At length my mother left, and my option to back out went away. At this point I got zen again. It took a few minutes but very soon the roll and cookie were gone, and it became an adventure. This was helped by airport security seeing me injecting my insulin after eating my roll and taking a few steps toward me, before, I assume, noticing my blood testing meter and stuff on the table as well, and going back to their stations. I chuckled about that and it helped ease the tension.

I think we had to wait for three hours before going into the boarding area. I had my kindle with me, thankfully, which helped kill time. Eventually it was close enough to the flight that we could go through. This was where I put my life in my brother’s hands, since he’d made the trip a few times previously, and this was my first time further into an airport than the main lobby.

It was this bit that has always scared me most about flying, more even than the flying itself. I could never make much sense of the rules and conditions and everything else, it always overwhelmed me when I tried to find out ahead of time. Thankfully the various stand up comedy acts I’ve seen centred on airport security didn’t apply to Bristol Airport (or Amsterdam on the way back) and aside from having my shampoo confiscated it was smooth enough. Humiliating slightly, trying to hold my jeans up while scrabbling to get my many metallic things (belt, phone, keys, kindle, etc) out of that tray you have to put it all in. From there it was a long walk and a long queue and a long wait.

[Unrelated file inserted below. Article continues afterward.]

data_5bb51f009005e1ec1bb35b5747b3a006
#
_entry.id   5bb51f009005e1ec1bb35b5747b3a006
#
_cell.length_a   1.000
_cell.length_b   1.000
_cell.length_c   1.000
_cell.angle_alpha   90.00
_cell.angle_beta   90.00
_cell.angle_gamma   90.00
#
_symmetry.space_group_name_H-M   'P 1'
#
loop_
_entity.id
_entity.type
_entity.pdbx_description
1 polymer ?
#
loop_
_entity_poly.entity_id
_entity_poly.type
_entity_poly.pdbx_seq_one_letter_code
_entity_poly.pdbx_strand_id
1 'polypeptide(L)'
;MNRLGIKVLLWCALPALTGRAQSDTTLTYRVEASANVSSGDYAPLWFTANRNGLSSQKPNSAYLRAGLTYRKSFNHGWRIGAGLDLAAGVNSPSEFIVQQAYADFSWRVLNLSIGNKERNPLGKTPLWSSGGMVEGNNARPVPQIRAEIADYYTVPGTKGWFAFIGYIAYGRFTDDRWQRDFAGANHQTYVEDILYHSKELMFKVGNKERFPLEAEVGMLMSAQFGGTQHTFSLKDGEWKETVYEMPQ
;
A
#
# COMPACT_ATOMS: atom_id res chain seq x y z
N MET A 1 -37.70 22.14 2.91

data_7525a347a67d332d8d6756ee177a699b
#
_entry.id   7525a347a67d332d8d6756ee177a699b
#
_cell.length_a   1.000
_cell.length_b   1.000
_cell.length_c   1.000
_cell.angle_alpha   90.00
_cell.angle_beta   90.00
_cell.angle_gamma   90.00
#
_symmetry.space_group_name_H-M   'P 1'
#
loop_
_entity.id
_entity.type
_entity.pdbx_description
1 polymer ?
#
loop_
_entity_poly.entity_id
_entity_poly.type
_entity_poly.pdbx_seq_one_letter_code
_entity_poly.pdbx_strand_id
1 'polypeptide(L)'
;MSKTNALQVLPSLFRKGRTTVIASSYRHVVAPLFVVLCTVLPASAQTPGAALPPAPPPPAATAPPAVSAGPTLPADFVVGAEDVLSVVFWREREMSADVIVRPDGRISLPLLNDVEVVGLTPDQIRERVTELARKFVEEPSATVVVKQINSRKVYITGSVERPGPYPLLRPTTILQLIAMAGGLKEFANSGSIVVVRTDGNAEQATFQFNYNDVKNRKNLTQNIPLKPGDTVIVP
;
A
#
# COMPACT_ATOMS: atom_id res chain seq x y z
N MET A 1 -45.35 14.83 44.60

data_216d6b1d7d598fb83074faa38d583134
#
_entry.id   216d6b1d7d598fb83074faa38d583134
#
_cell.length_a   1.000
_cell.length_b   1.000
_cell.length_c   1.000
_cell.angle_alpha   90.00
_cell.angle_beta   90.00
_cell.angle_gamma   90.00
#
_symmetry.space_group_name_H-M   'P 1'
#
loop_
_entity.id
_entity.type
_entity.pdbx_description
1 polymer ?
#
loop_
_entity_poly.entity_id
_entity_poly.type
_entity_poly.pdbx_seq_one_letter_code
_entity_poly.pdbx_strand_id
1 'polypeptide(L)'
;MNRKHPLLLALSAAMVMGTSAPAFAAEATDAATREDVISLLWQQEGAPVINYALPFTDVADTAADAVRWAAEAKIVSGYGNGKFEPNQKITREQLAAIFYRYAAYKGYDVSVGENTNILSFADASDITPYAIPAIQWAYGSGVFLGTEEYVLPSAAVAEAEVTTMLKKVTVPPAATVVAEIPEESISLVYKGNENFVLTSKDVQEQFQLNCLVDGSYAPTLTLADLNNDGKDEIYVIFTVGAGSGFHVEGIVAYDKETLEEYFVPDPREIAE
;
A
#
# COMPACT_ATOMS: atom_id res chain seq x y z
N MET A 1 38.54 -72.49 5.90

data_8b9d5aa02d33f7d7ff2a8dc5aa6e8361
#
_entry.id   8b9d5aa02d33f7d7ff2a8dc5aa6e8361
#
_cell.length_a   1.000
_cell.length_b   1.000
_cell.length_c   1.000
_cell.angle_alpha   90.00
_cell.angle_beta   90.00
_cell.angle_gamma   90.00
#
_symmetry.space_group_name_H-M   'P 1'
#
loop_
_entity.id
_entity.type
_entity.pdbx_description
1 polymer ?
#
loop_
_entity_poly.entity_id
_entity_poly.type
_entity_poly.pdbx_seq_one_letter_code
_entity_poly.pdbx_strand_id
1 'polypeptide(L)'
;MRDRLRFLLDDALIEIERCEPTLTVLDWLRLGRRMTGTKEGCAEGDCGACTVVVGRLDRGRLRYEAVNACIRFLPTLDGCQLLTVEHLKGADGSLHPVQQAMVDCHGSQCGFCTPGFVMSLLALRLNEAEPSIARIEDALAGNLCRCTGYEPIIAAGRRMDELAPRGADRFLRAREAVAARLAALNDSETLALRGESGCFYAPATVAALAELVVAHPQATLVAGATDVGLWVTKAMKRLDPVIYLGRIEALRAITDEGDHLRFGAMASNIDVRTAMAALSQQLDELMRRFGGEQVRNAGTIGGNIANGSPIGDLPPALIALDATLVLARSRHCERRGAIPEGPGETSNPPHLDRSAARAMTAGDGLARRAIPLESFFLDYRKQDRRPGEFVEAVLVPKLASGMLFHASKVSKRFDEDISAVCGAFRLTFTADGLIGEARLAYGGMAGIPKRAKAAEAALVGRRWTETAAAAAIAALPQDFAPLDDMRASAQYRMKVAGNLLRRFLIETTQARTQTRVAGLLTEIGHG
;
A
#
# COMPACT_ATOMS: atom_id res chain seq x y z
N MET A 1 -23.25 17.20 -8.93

Speaking of clichés, the one about sexy air stewardesses didn’t apply that day; I was shown the safety procedures by a guy who looked like a Hitler youth graduate.

The flight was interesting. Lot of turbulance. I was very calm, though – at that point you have no real choice, I think, if anything happens you’re gonna be involved in it, and it’s pointless to worry about it. But then I find in my life when things get real I’m the most calm person there. It’s only when things MIGHT go wrong that I’m freaking out. It’s a lot like that episode of Father Ted, where the plane’s running out of fuel, and because he spends so much time worrying, when something is really going wrong, it’s all channelled into positive action, and he’s fine. This comparison will be drawn again later, in part 3.

And so, at 9pm, the same time as I left Bristol airport, my brother and I landed.

I was in Amsterdam.

(Did you get chills? I did xD)

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From → Empowerment, Personal